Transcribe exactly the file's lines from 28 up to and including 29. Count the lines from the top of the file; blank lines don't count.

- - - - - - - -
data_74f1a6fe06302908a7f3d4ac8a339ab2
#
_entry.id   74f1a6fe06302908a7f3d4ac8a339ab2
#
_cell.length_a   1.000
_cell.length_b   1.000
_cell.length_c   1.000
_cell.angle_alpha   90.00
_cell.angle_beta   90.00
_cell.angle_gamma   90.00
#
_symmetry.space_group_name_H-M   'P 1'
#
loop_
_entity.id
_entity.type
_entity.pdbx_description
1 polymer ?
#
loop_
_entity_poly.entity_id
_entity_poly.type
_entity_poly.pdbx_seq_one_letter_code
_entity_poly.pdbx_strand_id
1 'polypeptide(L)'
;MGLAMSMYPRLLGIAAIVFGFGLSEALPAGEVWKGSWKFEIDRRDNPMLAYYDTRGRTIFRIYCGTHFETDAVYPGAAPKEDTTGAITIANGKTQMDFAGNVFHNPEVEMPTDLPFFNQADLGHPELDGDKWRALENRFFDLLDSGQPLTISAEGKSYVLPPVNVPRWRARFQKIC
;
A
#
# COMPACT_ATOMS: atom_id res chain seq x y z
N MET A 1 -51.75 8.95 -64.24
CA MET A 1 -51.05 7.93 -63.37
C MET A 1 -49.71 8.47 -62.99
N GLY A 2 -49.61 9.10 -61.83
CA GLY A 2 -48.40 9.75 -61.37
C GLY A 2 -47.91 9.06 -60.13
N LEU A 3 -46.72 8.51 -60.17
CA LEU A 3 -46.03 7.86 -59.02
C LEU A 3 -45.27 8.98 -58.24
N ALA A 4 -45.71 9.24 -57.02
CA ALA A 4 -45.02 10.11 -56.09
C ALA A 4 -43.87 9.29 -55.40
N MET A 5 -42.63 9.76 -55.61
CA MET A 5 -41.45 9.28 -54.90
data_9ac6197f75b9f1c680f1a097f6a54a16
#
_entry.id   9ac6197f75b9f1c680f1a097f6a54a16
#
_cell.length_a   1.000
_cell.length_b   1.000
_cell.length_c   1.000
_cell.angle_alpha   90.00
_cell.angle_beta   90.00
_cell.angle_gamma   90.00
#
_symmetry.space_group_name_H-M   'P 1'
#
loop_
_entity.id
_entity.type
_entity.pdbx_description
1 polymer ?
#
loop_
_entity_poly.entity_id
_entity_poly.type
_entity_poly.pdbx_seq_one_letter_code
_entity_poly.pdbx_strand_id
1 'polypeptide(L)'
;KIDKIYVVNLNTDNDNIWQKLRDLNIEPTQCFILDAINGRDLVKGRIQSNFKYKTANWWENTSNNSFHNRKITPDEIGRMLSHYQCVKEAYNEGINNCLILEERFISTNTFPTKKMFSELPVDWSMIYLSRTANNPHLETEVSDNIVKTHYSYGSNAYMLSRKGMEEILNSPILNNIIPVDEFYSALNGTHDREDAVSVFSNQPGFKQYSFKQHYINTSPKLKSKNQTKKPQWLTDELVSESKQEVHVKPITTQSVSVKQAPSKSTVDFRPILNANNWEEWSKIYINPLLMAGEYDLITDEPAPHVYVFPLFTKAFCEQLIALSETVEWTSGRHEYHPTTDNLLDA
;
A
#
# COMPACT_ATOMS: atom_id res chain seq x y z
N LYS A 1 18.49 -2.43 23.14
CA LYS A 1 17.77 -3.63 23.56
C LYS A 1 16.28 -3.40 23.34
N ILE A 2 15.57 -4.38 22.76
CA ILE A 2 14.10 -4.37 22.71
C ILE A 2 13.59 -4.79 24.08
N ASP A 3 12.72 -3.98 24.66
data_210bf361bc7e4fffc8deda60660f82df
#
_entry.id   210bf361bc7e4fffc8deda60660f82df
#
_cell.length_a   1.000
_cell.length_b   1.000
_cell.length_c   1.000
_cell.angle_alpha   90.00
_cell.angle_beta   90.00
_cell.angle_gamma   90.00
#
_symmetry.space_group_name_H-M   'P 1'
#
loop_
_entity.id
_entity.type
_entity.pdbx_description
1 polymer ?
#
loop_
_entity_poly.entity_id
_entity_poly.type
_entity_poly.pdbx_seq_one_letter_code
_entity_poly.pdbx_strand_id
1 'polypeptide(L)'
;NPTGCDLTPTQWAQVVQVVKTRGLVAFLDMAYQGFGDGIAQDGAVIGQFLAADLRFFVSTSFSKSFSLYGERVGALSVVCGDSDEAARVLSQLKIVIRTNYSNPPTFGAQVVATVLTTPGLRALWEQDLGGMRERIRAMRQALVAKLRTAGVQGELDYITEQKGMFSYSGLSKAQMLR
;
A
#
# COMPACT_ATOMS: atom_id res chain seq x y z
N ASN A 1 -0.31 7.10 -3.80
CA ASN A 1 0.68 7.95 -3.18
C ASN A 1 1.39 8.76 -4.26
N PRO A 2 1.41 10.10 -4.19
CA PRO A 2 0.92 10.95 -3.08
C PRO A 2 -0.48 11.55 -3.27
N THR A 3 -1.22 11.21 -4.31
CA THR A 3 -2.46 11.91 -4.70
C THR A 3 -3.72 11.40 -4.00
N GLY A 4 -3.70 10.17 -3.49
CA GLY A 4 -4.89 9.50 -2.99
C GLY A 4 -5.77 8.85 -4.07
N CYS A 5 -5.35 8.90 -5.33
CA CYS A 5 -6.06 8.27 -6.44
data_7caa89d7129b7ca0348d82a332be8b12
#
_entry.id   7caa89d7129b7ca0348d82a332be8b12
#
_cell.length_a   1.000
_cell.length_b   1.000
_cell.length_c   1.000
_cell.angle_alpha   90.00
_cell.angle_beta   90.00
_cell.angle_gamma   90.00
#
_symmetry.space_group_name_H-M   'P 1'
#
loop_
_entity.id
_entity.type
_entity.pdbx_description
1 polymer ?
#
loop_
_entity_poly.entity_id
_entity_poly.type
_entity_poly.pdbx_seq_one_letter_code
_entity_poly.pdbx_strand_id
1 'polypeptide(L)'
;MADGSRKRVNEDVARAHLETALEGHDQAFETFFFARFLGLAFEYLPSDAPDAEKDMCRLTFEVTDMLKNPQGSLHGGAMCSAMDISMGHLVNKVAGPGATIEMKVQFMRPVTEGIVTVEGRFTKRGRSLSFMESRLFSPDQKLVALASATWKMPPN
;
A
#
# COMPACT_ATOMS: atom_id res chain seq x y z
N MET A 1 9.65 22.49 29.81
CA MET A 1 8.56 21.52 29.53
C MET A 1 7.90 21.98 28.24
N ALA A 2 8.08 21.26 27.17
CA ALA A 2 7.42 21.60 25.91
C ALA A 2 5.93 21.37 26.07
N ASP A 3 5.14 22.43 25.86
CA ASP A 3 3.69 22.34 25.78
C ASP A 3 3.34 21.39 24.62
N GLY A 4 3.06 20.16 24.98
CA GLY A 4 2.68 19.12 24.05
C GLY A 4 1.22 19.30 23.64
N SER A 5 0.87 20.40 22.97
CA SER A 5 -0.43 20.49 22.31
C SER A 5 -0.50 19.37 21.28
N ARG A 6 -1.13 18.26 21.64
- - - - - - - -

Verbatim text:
A
#